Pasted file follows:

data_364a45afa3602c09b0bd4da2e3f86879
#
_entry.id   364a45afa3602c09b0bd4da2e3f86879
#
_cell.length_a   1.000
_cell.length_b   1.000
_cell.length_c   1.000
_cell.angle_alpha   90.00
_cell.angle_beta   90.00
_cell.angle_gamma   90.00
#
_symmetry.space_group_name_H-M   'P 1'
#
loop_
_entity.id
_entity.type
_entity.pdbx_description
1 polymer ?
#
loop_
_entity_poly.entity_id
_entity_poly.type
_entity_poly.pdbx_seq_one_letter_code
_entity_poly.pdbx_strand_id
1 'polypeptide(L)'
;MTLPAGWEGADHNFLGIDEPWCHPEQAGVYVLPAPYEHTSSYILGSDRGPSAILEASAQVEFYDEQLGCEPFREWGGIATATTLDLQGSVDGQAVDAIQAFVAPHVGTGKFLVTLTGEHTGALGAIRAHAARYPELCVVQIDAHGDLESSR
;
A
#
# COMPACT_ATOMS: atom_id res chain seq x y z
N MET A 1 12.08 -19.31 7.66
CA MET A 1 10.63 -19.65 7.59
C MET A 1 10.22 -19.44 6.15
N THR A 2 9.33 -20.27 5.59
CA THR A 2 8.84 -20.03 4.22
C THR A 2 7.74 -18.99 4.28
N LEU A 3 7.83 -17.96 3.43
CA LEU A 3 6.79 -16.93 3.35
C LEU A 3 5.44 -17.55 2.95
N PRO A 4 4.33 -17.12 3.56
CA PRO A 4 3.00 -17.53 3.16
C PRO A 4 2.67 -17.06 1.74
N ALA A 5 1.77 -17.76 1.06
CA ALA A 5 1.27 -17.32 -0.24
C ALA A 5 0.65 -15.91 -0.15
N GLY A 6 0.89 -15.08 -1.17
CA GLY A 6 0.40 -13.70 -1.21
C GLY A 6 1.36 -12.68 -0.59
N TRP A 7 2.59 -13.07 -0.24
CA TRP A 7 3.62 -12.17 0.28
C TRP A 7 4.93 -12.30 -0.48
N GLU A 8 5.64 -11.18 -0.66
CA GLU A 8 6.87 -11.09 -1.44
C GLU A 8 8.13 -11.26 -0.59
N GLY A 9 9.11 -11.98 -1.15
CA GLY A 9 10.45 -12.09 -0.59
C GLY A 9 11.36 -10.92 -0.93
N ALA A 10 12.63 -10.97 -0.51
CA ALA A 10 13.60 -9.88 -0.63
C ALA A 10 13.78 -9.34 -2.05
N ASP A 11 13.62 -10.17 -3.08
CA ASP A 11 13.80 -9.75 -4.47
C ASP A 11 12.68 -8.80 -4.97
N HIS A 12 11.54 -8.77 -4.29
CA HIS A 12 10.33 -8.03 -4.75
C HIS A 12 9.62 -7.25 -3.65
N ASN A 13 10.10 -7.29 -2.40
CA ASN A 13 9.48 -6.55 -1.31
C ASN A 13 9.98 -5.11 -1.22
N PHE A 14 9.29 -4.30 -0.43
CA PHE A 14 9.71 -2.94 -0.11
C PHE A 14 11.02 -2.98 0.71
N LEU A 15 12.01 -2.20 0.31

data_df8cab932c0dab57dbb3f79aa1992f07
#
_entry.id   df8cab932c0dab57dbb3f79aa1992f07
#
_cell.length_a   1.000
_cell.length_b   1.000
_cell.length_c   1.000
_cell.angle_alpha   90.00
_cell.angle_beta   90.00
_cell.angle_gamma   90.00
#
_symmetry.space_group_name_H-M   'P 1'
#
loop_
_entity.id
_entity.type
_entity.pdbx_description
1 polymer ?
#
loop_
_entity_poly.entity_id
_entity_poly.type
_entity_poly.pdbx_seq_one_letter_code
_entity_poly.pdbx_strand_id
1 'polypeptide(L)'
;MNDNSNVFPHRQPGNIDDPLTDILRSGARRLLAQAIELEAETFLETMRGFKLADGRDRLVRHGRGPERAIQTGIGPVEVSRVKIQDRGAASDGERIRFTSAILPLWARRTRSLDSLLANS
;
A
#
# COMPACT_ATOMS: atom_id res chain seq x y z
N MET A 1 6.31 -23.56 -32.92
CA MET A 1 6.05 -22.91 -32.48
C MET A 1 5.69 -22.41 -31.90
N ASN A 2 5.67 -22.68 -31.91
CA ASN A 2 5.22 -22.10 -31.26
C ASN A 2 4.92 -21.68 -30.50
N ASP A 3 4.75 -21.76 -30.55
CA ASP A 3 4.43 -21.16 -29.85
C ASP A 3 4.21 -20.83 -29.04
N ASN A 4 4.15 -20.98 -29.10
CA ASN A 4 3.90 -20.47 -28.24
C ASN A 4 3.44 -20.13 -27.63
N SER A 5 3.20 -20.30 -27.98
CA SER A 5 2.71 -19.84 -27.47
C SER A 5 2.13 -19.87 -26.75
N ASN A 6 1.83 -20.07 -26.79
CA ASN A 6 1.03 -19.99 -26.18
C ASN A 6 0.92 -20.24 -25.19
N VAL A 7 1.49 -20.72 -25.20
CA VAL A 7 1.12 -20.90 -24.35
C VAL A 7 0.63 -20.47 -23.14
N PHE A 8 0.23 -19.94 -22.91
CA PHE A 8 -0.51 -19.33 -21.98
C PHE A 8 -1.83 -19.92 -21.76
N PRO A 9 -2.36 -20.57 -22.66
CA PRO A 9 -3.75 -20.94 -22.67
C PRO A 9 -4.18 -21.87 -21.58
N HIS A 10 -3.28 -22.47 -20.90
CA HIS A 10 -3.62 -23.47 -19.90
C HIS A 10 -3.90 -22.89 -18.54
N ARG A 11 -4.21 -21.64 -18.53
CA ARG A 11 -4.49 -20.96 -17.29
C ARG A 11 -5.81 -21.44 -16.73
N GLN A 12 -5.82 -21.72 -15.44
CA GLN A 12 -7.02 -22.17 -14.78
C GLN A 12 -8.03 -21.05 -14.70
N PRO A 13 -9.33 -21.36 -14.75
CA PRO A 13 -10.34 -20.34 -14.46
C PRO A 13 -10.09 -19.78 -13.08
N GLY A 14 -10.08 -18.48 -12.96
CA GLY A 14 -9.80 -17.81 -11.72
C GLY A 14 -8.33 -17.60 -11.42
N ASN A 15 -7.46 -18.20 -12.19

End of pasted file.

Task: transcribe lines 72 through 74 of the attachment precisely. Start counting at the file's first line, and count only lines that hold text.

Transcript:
C PHE A 14 11.02 -2.98 0.71
N LEU A 15 12.01 -2.20 0.31

data_df8cab932c0dab57dbb3f79aa1992f07